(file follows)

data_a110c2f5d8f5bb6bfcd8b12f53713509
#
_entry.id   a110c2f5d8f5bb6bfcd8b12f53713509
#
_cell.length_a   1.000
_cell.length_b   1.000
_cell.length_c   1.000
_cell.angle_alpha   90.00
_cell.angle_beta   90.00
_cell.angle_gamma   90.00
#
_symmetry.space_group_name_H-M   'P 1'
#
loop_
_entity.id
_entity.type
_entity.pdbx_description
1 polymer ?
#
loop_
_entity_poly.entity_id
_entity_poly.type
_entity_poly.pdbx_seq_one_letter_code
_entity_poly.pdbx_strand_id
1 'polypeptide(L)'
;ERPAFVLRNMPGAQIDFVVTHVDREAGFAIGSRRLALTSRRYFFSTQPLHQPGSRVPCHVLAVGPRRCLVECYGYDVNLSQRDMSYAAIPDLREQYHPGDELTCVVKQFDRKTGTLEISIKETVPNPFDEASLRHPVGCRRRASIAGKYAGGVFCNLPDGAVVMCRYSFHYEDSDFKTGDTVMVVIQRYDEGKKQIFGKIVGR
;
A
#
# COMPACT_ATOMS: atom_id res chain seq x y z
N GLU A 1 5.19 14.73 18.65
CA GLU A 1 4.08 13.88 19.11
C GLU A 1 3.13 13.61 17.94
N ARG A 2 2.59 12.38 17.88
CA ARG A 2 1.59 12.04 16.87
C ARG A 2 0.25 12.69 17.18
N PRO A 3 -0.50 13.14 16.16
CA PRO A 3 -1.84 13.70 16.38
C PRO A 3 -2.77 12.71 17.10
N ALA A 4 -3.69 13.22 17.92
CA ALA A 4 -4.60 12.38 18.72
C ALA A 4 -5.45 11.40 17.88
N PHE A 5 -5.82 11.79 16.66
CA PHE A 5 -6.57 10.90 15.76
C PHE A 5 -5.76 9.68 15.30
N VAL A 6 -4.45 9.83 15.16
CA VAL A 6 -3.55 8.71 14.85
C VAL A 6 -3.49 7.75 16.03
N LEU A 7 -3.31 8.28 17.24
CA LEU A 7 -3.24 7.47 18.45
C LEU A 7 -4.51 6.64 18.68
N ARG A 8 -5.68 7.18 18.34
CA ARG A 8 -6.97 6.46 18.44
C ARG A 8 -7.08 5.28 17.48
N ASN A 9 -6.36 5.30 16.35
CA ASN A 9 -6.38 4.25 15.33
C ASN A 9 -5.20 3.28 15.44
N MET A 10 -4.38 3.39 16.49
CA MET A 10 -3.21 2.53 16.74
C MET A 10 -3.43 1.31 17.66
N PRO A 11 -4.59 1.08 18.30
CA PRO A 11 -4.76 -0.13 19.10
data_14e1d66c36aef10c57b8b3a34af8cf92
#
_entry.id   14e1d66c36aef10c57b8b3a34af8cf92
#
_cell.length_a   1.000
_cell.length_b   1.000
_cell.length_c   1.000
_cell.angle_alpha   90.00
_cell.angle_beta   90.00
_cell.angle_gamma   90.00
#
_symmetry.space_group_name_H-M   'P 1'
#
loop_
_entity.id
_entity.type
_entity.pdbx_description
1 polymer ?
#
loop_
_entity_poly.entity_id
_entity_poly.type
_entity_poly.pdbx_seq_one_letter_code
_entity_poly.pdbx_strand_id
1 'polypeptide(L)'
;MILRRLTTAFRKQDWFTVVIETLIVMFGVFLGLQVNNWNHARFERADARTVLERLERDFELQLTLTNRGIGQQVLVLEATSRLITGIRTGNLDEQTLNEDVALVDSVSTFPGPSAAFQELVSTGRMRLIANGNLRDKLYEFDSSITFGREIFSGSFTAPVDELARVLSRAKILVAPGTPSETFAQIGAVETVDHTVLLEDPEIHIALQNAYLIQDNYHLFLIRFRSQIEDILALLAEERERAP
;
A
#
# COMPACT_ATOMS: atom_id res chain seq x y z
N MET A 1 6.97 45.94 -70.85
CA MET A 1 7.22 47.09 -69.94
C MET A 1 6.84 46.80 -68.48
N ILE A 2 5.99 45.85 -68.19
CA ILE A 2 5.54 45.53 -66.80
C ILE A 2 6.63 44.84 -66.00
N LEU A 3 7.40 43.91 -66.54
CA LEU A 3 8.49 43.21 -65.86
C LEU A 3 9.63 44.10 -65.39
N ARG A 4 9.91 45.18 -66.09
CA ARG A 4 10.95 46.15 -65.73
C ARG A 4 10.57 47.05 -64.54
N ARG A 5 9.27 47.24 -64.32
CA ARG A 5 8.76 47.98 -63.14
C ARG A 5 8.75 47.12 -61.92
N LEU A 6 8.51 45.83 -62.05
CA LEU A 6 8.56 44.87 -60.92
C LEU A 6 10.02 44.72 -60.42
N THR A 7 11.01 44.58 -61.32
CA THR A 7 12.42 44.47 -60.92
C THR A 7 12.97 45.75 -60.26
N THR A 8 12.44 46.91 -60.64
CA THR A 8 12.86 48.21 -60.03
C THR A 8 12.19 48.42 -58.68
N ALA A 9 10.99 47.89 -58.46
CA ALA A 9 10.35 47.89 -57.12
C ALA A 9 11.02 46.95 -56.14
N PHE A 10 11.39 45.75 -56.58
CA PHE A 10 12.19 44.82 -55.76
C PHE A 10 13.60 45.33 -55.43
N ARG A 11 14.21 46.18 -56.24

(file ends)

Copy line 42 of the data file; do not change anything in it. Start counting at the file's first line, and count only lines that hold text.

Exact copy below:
C ALA A 4 -5.45 11.40 17.88